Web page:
Another example of a lack of innovation is when the bulk of the challenging, innovative roles are held by a select group of individuals at the top and everyone else assumes support roles. This poor distribution of responsibilities will leave a small group likely feeling an enormous amount of pressure and a larger pool of employees under-utilized.

Lack of true employee reward & recognition programs

A thoughtful, clearly developed reward and recognition program, one that’s built with employees in mind, is extremely valuable in preventing top employees leaving.

A true employee recognition program ensures that:

  • Employees are receiving something of actual value to them—if there is no value to the employee, they won’t see it as recognition. Note that value doesn’t mean monetary value; a sincere ‘thank you’ can also be valuable coming from the right person 
  • The recognition isn’t micromanaged by leadership or needing management approval—if there’s too much red tape or a cumbersome acknowledgement/approval process, employees will see that the program is not genuine and only works if it aligns with the leadership team’s opinion
  • Recognition is given in a timely manner. A job well done, an exceptional attitude or a “wow” moment are things that must be acknowledged near the time it takes place, not months later. 

Related Reading: 4 Ways to Create an Impactful Employee Recognition Program

Poor management

As the saying goes, “people don’t quit companies, they quit managers”. When employees lose faith in their manager’s ability to lead them and help them better themselves, they no longer feel a sense of loyalty to them or the organization.

If an employee is being treated poorly or if there’s preferential treatment within a team, and the organization has no clear rules or guidance in place, then top employees leaving is as much the organization's fault as it is the manager's fault.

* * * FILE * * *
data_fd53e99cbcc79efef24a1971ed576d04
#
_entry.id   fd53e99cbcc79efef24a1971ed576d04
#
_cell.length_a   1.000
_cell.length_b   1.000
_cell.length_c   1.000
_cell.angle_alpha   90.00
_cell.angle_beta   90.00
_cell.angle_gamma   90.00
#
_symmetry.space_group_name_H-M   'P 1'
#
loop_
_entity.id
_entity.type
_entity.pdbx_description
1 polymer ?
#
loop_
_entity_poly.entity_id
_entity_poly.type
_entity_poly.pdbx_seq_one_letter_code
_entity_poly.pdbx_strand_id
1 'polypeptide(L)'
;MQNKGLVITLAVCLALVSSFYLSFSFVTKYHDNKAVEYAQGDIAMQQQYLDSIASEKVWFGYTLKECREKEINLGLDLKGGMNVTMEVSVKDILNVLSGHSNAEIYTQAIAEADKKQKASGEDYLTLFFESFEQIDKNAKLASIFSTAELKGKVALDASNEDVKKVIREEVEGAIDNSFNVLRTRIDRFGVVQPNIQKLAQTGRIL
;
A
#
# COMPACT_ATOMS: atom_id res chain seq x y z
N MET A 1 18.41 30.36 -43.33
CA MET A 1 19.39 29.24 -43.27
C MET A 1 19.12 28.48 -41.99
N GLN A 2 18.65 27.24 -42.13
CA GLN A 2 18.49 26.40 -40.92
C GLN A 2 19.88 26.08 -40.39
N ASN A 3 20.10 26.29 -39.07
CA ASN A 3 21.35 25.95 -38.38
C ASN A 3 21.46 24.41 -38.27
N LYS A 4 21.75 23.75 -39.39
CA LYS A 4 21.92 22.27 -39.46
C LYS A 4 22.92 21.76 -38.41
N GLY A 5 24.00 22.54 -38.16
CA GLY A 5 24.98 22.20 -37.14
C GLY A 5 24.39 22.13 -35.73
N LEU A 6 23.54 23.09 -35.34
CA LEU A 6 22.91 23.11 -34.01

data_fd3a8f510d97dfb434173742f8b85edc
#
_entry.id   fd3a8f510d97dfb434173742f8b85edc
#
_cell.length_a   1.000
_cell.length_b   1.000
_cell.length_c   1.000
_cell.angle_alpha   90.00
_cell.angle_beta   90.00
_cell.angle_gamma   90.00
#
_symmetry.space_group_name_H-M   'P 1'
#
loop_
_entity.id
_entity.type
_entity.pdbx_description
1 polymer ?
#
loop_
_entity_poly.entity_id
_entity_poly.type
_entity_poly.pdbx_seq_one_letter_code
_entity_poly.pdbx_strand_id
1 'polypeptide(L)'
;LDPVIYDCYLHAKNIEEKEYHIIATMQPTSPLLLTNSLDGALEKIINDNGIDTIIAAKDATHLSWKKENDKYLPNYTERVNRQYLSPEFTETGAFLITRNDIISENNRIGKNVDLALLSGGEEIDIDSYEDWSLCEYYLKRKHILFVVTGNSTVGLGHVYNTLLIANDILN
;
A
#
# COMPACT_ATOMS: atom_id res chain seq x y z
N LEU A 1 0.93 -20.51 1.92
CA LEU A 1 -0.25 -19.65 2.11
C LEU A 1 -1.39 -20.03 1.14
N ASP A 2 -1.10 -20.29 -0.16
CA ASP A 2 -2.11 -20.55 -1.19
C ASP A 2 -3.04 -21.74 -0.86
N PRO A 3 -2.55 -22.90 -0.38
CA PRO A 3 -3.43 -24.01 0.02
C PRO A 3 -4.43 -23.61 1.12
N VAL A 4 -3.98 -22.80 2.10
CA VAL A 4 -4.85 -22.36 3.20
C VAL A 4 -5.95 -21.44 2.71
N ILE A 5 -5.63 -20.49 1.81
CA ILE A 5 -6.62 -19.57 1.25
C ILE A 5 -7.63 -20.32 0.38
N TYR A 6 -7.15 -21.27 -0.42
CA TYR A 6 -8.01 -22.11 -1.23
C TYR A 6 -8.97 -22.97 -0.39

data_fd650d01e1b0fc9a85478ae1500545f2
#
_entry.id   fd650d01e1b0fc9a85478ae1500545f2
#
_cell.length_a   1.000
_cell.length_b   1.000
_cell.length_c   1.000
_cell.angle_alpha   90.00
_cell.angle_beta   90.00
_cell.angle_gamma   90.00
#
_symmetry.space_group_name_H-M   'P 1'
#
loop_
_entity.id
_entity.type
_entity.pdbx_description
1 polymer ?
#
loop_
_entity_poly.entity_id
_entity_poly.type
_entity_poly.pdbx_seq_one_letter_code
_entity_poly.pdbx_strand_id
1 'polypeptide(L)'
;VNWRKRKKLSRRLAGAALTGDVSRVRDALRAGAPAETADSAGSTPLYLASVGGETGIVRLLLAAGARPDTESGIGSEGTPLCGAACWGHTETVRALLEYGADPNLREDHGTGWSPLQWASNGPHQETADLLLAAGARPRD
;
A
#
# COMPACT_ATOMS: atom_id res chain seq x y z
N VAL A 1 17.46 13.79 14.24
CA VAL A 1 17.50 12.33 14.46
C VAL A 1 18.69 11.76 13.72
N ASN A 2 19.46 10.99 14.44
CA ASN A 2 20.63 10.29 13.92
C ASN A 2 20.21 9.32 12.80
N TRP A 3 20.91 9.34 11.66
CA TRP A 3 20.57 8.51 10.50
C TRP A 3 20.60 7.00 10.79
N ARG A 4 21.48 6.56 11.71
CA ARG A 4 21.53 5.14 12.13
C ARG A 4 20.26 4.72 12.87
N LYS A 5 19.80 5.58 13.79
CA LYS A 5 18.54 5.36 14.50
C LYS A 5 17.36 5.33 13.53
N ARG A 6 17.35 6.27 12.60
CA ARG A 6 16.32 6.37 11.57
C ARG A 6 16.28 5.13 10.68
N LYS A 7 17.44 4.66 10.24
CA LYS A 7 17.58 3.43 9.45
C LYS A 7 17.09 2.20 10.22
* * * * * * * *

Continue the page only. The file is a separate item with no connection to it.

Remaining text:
A few things to keep in mind about management:

  • If an individual contributor is the strongest technically, that shouldn’t mean that the next step is automatically management—the individual could take on a technical lead role instead of being asked to lead people
  • As a company grows, sometimes the manager who worked effectively with 10 direct reports cannot do the same with 25 direct reports. It’s important for the company to acknowledge that the role has outgrown the incumbent and discuss possible solutions, such as a co-manager.

Managers at all levels require continuous support and training; it is not enough to say that a manager has met the minimum job requirements and no longer requires additional learning. 

Lack of training and development

Does your organization have a clear career path for your employees? Do your people know what opportunities are within the organization as they sharpen their skills and expand their responsibilities?

Related Reading: Boomerang Employees: What You Need to Know Before Hiring One

Far too often, a candidate is brought into a company, onboarded and trained, then left to perform the job—year after year after year.

If you don’t have a proper performance management program in place, which tracks training and development requests and succession planning, your employees won’t feel that you’re investing (or invested) in them and may start looking for new opportunities.

Make sure that your company demonstrates that it’s 1) innovative, 2) trusting, 3) flexible, 4) employee-centric in terms of reward and recognition programs, 5) has strong leadership and 6) offers employees a path to growth and development. 

If you don’t have most or any of these things in place, you can bet that your employees will start looking for new jobs—now or in the near future.

Did you find this article informative about some of the reasons why your company has top employees leaving? Spread the word! Share with your network or others in your organization.